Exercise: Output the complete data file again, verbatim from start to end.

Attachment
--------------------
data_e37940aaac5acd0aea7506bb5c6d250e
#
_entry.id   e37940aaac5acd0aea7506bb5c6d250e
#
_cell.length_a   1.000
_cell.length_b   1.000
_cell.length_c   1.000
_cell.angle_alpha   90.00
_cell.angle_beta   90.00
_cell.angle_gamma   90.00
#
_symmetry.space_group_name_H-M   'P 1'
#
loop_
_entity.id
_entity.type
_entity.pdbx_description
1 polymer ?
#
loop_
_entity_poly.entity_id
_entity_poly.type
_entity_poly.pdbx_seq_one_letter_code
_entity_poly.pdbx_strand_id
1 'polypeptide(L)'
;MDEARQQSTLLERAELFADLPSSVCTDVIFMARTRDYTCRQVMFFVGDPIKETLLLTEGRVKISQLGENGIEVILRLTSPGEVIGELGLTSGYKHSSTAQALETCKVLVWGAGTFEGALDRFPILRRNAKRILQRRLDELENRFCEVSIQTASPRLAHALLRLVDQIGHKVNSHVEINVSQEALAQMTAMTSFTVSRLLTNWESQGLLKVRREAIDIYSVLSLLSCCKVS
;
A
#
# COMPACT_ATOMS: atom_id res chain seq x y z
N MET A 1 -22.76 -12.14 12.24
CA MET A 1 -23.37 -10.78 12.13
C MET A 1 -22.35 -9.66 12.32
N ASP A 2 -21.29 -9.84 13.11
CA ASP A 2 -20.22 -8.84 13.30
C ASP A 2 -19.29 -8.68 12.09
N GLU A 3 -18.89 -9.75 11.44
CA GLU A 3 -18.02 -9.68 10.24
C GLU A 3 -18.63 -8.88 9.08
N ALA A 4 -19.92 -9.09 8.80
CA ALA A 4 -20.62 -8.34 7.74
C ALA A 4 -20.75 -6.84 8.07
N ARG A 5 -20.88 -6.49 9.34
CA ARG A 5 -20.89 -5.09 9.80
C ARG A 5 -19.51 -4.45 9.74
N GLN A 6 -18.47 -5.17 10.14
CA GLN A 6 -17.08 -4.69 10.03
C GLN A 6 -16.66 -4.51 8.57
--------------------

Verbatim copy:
data_e37940aaac5acd0aea7506bb5c6d250e
#
_entry.id   e37940aaac5acd0aea7506bb5c6d250e
#
_cell.length_a   1.000
_cell.length_b   1.000
_cell.length_c   1.000
_cell.angle_alpha   90.00
_cell.angle_beta   90.00
_cell.angle_gamma   90.00
#
_symmetry.space_group_name_H-M   'P 1'
#
loop_
_entity.id
_entity.type
_entity.pdbx_description
1 polymer ?
#
loop_
_entity_poly.entity_id
_entity_poly.type
_entity_poly.pdbx_seq_one_letter_code
_entity_poly.pdbx_strand_id
1 'polypeptide(L)'
;MDEARQQSTLLERAELFADLPSSVCTDVIFMARTRDYTCRQVMFFVGDPIKETLLLTEGRVKISQLGENGIEVILRLTSPGEVIGELGLTSGYKHSSTAQALETCKVLVWGAGTFEGALDRFPILRRNAKRILQRRLDELENRFCEVSIQTASPRLAHALLRLVDQIGHKVNSHVEINVSQEALAQMTAMTSFTVSRLLTNWESQGLLKVRREAIDIYSVLSLLSCCKVS
;
A
#
# COMPACT_ATOMS: atom_id res chain seq x y z
N MET A 1 -22.76 -12.14 12.24
CA MET A 1 -23.37 -10.78 12.13
C MET A 1 -22.35 -9.66 12.32
N ASP A 2 -21.29 -9.84 13.11
CA ASP A 2 -20.22 -8.84 13.30
C ASP A 2 -19.29 -8.68 12.09
N GLU A 3 -18.89 -9.75 11.44
CA GLU A 3 -18.02 -9.68 10.24
C GLU A 3 -18.63 -8.88 9.08
N ALA A 4 -19.92 -9.09 8.80
CA ALA A 4 -20.62 -8.34 7.74
C ALA A 4 -20.75 -6.84 8.07
N ARG A 5 -20.88 -6.49 9.34
CA ARG A 5 -20.89 -5.09 9.80
C ARG A 5 -19.51 -4.45 9.74
N GLN A 6 -18.47 -5.17 10.14
CA GLN A 6 -17.08 -4.69 10.03
C GLN A 6 -16.66 -4.51 8.57